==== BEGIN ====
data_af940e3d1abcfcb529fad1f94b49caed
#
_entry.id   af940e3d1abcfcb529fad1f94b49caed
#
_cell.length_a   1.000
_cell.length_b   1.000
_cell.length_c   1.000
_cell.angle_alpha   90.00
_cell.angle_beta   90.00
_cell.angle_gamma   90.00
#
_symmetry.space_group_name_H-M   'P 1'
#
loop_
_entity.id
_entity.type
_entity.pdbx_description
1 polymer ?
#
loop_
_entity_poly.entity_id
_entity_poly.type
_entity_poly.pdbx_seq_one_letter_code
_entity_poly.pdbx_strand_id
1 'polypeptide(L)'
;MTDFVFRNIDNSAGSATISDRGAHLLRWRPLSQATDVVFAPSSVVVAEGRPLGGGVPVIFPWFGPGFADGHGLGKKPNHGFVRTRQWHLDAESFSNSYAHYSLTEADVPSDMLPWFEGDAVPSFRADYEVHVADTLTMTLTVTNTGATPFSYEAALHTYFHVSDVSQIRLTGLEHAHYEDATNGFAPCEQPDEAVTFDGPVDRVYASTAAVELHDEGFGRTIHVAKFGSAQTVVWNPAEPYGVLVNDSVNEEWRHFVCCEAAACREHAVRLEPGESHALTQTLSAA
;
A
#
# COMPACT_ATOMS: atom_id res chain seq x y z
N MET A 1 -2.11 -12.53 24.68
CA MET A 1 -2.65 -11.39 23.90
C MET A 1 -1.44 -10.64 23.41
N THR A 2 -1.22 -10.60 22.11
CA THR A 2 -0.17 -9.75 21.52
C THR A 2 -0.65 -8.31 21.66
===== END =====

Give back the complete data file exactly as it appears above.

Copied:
data_af940e3d1abcfcb529fad1f94b49caed
#
_entry.id   af940e3d1abcfcb529fad1f94b49caed
#
_cell.length_a   1.000
_cell.length_b   1.000
_cell.length_c   1.000
_cell.angle_alpha   90.00
_cell.angle_beta   90.00
_cell.angle_gamma   90.00
#
_symmetry.space_group_name_H-M   'P 1'
#
loop_
_entity.id
_entity.type
_entity.pdbx_description
1 polymer ?
#
loop_
_entity_poly.entity_id
_entity_poly.type
_entity_poly.pdbx_seq_one_letter_code
_entity_poly.pdbx_strand_id
1 'polypeptide(L)'
;MTDFVFRNIDNSAGSATISDRGAHLLRWRPLSQATDVVFAPSSVVVAEGRPLGGGVPVIFPWFGPGFADGHGLGKKPNHGFVRTRQWHLDAESFSNSYAHYSLTEADVPSDMLPWFEGDAVPSFRADYEVHVADTLTMTLTVTNTGATPFSYEAALHTYFHVSDVSQIRLTGLEHAHYEDATNGFAPCEQPDEAVTFDGPVDRVYASTAAVELHDEGFGRTIHVAKFGSAQTVVWNPAEPYGVLVNDSVNEEWRHFVCCEAAACREHAVRLEPGESHALTQTLSAA
;
A
#
# COMPACT_ATOMS: atom_id res chain seq x y z
N MET A 1 -2.11 -12.53 24.68
CA MET A 1 -2.65 -11.39 23.90
C MET A 1 -1.44 -10.64 23.41
N THR A 2 -1.22 -10.60 22.11
CA THR A 2 -0.17 -9.75 21.52
C THR A 2 -0.65 -8.31 21.66